Congress could learn much by watching 'Lincoln'

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  • Hutterite American Fork, UT
    Nov. 28, 2012 11:09 p.m.

    I think congress should also have to see 'romancing the stone'. Movies, like society, used to be a lot more relaxed, mature, and fun. Don't get me wrong, Lincoln is a great film. No car chases, though.

  • Eric Samuelsen Provo, UT
    Nov. 28, 2012 9:59 p.m.

    I'm not usually a fan of Gerson's writing, but he captures this brilliant movie very well. In general, I don't think the fact that an expensive film seeks to make a profit, and employs a marketing staff to achieve is, has anything whatever to do with the quality of the film.

    Nov. 28, 2012 7:56 p.m.

    I went to this film with my young adult children, the youngest had just voted for the first time. All are passionate about politics and the power of the vote. It was a film we all enjoyed - both on a philosophical and an artistic level. We had some wonderful discussions afterward regarding everything from "dirty politics" to Tommy Lee Jones' opportunity to finally win an Oscar. I was encouraged to see other families with older teens and young adults there as well. Many a family had enlightening dinner time conversation for several days. Maple Don, it is too bad you would miss something so worthwhile just to prove someone else wrong.

  • There You Go Again Saint George, UT
    Nov. 28, 2012 7:36 p.m.

    I like the short film Mission Accomplished...staring George Bush...a very short film yet loaded with pathos.


  • Tolstoy salt lake, UT
    Nov. 28, 2012 5:28 p.m.

    So the same way others suggest everyone should see it you make a sweeping claim that it is not worth seeing? do you see any problem with that logic? At least the people saying to go see the movie have actaully botherd viewing it first. I ge tthe feeling that this is more of an issue of not wanting your views challenged by anyone.

  • Cincinnatus Kearns, UT
    Nov. 28, 2012 4:28 p.m.


    Since you don't like the hype and marketing, maybe you should just read the book instead- "Team of Rivals" by Doris Kearns Goodwin- the book the movie was based on.

    Oh, wait, maybe you shouldn't read that either- it was a bestselling book in part to the hype and marketing that the publisher, Simon & Schuster, put into it. I guess that makes it a bad book, too.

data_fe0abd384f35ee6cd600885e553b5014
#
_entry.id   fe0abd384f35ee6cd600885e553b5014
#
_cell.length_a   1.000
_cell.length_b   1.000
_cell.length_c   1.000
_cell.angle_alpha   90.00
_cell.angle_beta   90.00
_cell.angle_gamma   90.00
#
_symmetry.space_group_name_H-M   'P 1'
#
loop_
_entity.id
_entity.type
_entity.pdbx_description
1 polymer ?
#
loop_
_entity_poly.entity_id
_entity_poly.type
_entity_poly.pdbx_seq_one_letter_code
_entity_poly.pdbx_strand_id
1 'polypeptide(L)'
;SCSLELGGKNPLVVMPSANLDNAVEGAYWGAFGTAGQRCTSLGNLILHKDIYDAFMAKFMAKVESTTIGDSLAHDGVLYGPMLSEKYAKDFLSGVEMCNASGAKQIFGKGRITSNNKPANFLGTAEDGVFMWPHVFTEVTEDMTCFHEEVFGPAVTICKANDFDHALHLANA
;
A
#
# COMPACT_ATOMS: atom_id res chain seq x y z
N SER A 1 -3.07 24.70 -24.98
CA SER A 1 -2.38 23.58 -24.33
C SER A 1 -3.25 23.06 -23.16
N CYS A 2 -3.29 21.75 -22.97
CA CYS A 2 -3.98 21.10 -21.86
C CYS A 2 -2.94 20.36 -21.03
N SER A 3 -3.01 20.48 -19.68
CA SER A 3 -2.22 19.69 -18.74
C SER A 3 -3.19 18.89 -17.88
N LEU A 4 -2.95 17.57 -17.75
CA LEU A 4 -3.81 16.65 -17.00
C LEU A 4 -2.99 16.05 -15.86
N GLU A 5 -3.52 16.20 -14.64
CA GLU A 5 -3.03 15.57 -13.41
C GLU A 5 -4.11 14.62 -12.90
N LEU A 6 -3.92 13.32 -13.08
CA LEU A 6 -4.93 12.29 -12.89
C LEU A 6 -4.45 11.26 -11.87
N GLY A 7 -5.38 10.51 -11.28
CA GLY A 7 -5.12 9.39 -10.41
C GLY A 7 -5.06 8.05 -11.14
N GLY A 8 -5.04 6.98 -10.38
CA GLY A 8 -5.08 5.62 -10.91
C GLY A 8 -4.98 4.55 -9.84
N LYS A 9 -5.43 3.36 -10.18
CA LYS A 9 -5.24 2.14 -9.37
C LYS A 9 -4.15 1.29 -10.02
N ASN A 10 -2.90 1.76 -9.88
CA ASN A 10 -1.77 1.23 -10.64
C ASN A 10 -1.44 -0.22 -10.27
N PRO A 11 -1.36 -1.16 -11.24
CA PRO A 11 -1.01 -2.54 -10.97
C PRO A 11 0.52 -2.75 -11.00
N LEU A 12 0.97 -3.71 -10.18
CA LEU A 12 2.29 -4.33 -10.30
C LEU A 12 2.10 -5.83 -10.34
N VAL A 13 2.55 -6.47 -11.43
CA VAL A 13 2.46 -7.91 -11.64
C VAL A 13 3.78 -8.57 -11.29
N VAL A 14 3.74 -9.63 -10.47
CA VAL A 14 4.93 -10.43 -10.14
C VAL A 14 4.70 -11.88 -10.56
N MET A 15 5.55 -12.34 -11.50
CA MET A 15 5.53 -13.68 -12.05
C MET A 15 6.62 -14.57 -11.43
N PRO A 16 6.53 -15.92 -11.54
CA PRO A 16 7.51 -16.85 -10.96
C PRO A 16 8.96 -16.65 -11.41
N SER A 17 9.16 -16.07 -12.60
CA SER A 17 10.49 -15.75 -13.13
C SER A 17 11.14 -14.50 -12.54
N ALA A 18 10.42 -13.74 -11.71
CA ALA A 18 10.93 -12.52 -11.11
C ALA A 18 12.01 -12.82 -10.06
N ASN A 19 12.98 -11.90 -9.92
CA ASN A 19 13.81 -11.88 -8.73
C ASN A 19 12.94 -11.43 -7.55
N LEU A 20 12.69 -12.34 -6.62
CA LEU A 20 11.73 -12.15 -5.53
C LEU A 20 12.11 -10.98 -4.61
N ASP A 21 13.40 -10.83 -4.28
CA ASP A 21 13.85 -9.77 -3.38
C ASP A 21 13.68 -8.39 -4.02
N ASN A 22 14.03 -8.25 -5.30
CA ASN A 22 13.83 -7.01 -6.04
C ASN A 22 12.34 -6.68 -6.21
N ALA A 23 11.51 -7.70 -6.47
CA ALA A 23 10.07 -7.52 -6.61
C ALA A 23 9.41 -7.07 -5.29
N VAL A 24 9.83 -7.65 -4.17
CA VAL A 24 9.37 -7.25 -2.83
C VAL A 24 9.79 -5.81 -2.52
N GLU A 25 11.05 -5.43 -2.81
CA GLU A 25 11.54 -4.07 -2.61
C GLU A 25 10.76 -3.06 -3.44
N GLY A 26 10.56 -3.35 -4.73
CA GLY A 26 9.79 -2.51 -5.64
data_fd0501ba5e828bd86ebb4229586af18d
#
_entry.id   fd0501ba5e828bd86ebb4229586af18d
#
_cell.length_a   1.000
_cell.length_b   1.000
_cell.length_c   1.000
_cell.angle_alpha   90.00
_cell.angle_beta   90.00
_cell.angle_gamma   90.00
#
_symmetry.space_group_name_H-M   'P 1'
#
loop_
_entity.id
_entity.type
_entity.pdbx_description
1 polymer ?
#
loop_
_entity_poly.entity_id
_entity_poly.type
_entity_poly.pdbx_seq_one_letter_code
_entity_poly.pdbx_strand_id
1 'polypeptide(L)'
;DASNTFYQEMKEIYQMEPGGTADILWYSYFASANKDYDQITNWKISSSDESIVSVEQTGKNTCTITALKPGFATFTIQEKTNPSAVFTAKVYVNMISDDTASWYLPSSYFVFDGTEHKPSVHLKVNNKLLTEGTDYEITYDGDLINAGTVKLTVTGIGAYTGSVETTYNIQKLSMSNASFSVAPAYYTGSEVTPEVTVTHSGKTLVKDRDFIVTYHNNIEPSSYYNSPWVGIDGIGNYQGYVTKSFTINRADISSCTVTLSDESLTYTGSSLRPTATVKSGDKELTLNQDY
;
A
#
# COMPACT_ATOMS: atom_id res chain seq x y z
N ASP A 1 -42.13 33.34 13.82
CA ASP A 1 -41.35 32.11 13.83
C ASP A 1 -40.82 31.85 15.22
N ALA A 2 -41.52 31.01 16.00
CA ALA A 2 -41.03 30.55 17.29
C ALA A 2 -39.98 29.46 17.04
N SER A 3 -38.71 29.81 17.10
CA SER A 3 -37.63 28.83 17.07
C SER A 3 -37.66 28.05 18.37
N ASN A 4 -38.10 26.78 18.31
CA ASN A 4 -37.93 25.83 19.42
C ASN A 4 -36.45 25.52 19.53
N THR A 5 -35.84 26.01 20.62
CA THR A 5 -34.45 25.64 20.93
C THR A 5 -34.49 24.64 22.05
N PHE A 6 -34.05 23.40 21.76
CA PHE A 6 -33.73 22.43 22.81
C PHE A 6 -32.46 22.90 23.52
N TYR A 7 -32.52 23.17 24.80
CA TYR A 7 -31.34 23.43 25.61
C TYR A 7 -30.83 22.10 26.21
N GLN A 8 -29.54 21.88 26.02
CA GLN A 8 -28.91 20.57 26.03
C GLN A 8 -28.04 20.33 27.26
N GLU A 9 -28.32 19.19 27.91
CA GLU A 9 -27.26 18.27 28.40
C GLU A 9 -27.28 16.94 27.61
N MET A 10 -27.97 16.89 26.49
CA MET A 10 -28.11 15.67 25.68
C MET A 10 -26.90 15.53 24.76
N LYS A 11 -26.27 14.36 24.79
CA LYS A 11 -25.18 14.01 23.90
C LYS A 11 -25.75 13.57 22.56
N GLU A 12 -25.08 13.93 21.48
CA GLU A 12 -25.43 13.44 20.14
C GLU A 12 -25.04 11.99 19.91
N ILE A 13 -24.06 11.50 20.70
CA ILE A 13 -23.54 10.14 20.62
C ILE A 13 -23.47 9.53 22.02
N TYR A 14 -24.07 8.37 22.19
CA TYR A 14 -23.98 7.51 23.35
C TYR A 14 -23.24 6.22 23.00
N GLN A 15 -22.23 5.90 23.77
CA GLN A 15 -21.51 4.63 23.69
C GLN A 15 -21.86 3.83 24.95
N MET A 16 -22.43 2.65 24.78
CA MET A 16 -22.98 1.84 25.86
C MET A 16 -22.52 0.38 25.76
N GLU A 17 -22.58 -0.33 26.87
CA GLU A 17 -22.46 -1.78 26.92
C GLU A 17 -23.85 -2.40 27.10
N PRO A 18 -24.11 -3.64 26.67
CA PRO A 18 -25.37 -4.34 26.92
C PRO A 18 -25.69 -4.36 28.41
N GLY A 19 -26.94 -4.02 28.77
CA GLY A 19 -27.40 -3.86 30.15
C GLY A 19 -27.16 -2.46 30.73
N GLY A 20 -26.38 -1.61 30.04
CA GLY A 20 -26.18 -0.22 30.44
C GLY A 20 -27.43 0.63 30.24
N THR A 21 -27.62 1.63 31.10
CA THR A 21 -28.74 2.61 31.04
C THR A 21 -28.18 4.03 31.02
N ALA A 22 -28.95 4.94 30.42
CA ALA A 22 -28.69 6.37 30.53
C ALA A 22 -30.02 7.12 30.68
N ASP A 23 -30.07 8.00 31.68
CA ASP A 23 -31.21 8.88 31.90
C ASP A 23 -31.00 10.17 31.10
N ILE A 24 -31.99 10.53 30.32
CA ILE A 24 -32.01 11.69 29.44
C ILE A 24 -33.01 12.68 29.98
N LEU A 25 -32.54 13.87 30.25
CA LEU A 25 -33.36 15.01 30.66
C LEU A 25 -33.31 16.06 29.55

• Timothy Benton City, WA
    Nov. 28, 2012 2:17 p.m.

    This is a wonderful movie and I would suggest that any student of history see it..This will probably be refused because I am insulting non-students of history or a myriad of other reasons which are never explained...Once again,I wrote two very nice comments on this issue that were not printed and no rejection was sent..At the same time inane remarks were allowed that made no sense at all...

  • Open Minded Mormon Everett, 00
    Nov. 28, 2012 1:02 p.m.

    Springville, UT

    Personally, I find Spielberg's depiction of mankind--no matter what film--to be pathetic. He doesn't know how to show people behaving normally.


    Ya you tell 'em MapleDon

    Boo on;

    Close Encounters
    Raider's of the lost Ark
    Back to the Future
    Jurassic Park
    Harry and the Hendersons
    Schindler's List
    Saving Private Ryan
    Flags of Our Fathers
    Letters from Iwo Jima
    and now

    What looser,
    making all those pathetic movies depicting "Normal" people over coming insurmountable odds under extreme circumstances!

    I guess you'd rather see old home movies of Aunt Edna's picnic?
    You know, showing people behaving normally!

    Bitter because Spielberg is a...a...Democrat, perhaps?!

    Sounds more like someone has a political axe to grind....

  • MapleDon Springville, UT
    Nov. 28, 2012 12:53 p.m.


    This proves my point. Clarissa exemplifies Spielberg's success in marketing. "I believe every American should see it."

    Remember Schindler's List? I was repeatedly told "everyone should see it," to which I responded "Why?" The typical counter-response: "Uhhh. I don't know."

    No, Clarissa, I don't believe everyone needs to see this or any other film. But Spielberg & Co thank you for repeating what they told you to say--to maximize their profit.

  • Clarissa Layton, UT
    Nov. 28, 2012 11:28 a.m.

    What a wonderful movie. I believe every American should see it. When the movie ended, the audience was completely silent. I had no idea what Lincoln had to go through to get the 13th amendment passed. Every African American should admire him for his sacrifice. I encourage people to see this excellent film, which I hope, wins best picture.

  • MapleDon Springville, UT
    Nov. 28, 2012 10:45 a.m.

    Spielberg runs a very good marketing campaign--and the media is always a very willing accomplice. Whatever the "historical" film Spielberg creates, his marketing people and the willing media tout the film as a "must see". And so it is with this film. And of course, the DesNews also calls it a "must see".

    Personally, I find Spielberg's depiction of mankind--no matter what film--to be pathetic. He doesn't know how to show people behaving normally. His films effuse weirdness, to the same level Capra showed patriotism and goodness. Characters behave in unreasonable, bizarre ways that are inconsistent with their environment, as if they're a breath away from insanity.

    I don't "need" to see Lincoln, no matter how much the marketing and media people tell me that I do. Nor should any of you feel compelled. The purpose of that marketing ploy isn't to teach history, but to maximize profit.